Business Eye: Farage positively shined in EU debate

When someone holds a different view, you can still agree to disagree and remain in a state of antagonistic harmony.

By Alex Pratt, chairman of Bucks Business First
Sunday, 13th April 2014, 7:30 am
Alex Pratt
Alex Pratt

This is the resolution often taken by powerful opponents who each perceive there to be more to lose than gain from continuing the disagreement.

This approach tends to produce temporary holding positions that set the disagreement aside for a period before it re-emerges later when the balance of power changes.

If the argument continues, there are only two ways you can win it.

Sign up to our daily newsletter

Either you must force your way, riding rough shod over your opponent, or you must invest the time to convince the other side that they are misguided, which in my experience takes a very long time, a lot of effort and works much less often than it fails, which is why so many give up.

This is the Putin strategy in Crimea.

HS2 is another case needing a sensible debate about efficacy, connectivity with other transport systems, return on investment etc but where one side of the argument has pushed ahead regardless of the a bad taste in the mouth and will eat away at the relationship and drive deep seated ingrained resentment.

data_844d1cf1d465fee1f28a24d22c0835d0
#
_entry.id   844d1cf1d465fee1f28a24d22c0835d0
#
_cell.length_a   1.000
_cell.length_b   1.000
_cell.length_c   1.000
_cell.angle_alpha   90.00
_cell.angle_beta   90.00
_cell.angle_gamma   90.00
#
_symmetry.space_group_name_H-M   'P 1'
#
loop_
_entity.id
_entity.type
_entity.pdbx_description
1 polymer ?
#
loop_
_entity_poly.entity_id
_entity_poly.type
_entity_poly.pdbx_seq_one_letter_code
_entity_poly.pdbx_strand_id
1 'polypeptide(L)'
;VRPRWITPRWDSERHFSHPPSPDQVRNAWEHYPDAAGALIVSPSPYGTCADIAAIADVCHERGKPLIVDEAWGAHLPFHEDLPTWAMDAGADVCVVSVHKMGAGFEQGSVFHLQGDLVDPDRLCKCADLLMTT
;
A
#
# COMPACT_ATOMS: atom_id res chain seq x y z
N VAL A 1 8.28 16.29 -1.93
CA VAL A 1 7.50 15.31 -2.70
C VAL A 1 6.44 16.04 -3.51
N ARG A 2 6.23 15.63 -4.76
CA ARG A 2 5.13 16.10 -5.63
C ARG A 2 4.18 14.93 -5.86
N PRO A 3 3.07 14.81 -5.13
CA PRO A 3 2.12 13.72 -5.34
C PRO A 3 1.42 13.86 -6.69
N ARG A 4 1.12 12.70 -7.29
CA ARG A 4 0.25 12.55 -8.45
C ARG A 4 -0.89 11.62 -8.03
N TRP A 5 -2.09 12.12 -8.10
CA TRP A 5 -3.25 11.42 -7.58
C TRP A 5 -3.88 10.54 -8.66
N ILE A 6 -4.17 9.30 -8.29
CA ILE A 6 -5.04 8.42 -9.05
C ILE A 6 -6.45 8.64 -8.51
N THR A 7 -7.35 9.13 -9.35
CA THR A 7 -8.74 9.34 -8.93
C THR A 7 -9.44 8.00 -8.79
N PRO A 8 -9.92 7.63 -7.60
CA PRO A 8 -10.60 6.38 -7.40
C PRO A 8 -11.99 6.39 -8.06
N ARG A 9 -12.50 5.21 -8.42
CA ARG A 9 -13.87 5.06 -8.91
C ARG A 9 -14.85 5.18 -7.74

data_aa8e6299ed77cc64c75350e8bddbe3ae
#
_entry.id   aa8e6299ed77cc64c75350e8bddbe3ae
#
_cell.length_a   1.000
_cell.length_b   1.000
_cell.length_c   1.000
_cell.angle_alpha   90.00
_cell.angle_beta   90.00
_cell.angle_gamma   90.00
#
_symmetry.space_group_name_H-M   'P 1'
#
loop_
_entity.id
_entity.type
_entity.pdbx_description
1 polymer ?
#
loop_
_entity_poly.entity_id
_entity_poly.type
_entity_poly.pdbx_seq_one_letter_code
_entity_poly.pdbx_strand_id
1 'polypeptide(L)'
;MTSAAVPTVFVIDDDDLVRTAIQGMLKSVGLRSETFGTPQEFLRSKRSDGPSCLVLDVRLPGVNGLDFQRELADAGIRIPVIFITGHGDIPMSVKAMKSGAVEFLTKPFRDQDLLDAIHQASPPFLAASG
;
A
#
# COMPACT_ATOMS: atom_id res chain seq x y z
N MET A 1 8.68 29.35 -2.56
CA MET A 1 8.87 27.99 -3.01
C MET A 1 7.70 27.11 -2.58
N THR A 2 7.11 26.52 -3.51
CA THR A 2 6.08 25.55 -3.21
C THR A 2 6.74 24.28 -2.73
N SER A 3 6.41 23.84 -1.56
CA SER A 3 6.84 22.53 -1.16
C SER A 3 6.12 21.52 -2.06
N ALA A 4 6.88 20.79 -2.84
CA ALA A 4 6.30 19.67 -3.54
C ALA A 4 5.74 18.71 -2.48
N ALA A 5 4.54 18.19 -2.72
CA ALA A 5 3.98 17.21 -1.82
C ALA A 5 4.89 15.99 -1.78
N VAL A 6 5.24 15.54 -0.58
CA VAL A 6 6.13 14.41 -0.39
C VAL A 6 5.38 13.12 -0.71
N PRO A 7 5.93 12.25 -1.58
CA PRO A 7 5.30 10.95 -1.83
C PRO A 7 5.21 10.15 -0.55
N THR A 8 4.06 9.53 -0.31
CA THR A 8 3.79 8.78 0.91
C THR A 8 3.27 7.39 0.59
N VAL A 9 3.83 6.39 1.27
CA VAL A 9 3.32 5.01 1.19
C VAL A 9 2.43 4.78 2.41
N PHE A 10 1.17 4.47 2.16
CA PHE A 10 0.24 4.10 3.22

To convince someone of your viewpoint or at least allow sufficient time for a full debate takes time and the deployment of one of two approaches. You must either present or heighten a fear in the minds of others, spotlight a belief and the attainment of a passion, or both.

Both approaches were evident in the Clegg and Farage debates last week but they came out in the exact opposite way to what you might have expected. Nick Clegg in speaking for the Grand Projet of the European Union was all about threats and fears rather than the realisation of the ideal of interdependent States working together for mutual benefit.

He stressed the 3-4m jobs that would be threatened, the economic dis-benefits of leaving, and the fear of crime and climate change not handled in unison.

Nigel Farage on the other hand, tarred with the brush of a Xenophobic Little Englander, spoke with absolute passion and energy about the Britain we could be, our role in the world and about how it made absolute commercial and social sense to control our borders rather close them.

Not a word to induce fear in the minds of the audience.

He was all about what we could once again be in the world.